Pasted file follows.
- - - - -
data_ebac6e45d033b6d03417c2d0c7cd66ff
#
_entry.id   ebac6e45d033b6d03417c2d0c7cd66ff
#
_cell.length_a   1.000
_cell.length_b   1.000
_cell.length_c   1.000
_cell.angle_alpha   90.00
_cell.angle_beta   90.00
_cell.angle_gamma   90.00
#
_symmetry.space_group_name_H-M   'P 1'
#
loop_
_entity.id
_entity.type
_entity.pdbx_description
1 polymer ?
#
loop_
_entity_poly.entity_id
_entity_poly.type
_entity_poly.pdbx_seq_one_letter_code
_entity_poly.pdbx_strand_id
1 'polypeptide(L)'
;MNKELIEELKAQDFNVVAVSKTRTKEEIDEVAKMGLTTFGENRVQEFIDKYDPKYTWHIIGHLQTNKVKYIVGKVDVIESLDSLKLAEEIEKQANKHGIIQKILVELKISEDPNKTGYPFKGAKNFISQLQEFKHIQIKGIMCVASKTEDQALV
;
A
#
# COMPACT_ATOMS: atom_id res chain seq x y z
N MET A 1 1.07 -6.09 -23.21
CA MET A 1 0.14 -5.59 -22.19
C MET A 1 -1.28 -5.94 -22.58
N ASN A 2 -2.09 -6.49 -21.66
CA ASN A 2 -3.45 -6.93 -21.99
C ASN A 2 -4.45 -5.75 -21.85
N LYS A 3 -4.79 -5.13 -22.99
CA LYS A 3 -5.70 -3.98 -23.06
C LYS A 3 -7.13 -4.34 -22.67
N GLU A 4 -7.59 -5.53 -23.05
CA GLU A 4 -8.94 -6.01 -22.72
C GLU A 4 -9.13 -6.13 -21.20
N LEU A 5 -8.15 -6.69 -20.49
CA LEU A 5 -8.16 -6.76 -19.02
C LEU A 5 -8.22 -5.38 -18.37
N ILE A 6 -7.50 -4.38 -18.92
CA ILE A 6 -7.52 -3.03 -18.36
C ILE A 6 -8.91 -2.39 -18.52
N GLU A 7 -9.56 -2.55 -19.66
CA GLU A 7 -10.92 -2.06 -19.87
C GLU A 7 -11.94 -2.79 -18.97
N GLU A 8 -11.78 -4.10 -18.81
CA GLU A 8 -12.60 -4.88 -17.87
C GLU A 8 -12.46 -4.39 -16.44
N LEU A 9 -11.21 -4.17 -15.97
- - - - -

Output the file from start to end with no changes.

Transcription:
data_ebac6e45d033b6d03417c2d0c7cd66ff
#
_entry.id   ebac6e45d033b6d03417c2d0c7cd66ff
#
_cell.length_a   1.000
_cell.length_b   1.000
_cell.length_c   1.000
_cell.angle_alpha   90.00
_cell.angle_beta   90.00
_cell.angle_gamma   90.00
#
_symmetry.space_group_name_H-M   'P 1'
#
loop_
_entity.id
_entity.type
_entity.pdbx_description
1 polymer ?
#
loop_
_entity_poly.entity_id
_entity_poly.type
_entity_poly.pdbx_seq_one_letter_code
_entity_poly.pdbx_strand_id
1 'polypeptide(L)'
;MNKELIEELKAQDFNVVAVSKTRTKEEIDEVAKMGLTTFGENRVQEFIDKYDPKYTWHIIGHLQTNKVKYIVGKVDVIESLDSLKLAEEIEKQANKHGIIQKILVELKISEDPNKTGYPFKGAKNFISQLQEFKHIQIKGIMCVASKTEDQALV
;
A
#
# COMPACT_ATOMS: atom_id res chain seq x y z
N MET A 1 1.07 -6.09 -23.21
CA MET A 1 0.14 -5.59 -22.19
C MET A 1 -1.28 -5.94 -22.58
N ASN A 2 -2.09 -6.49 -21.66
CA ASN A 2 -3.45 -6.93 -21.99
C ASN A 2 -4.45 -5.75 -21.85
N LYS A 3 -4.79 -5.13 -22.99
CA LYS A 3 -5.70 -3.98 -23.06
C LYS A 3 -7.13 -4.34 -22.67
N GLU A 4 -7.59 -5.53 -23.05
CA GLU A 4 -8.94 -6.01 -22.72
C GLU A 4 -9.13 -6.13 -21.20
N LEU A 5 -8.15 -6.69 -20.49
CA LEU A 5 -8.16 -6.76 -19.02
C LEU A 5 -8.22 -5.38 -18.37
N ILE A 6 -7.50 -4.38 -18.92
CA ILE A 6 -7.52 -3.03 -18.36
C ILE A 6 -8.91 -2.39 -18.52
N GLU A 7 -9.56 -2.55 -19.66
CA GLU A 7 -10.92 -2.06 -19.87
C GLU A 7 -11.94 -2.79 -18.97
N GLU A 8 -11.78 -4.10 -18.81
CA GLU A 8 -12.60 -4.88 -17.87
C GLU A 8 -12.46 -4.39 -16.44
N LEU A 9 -11.21 -4.17 -15.97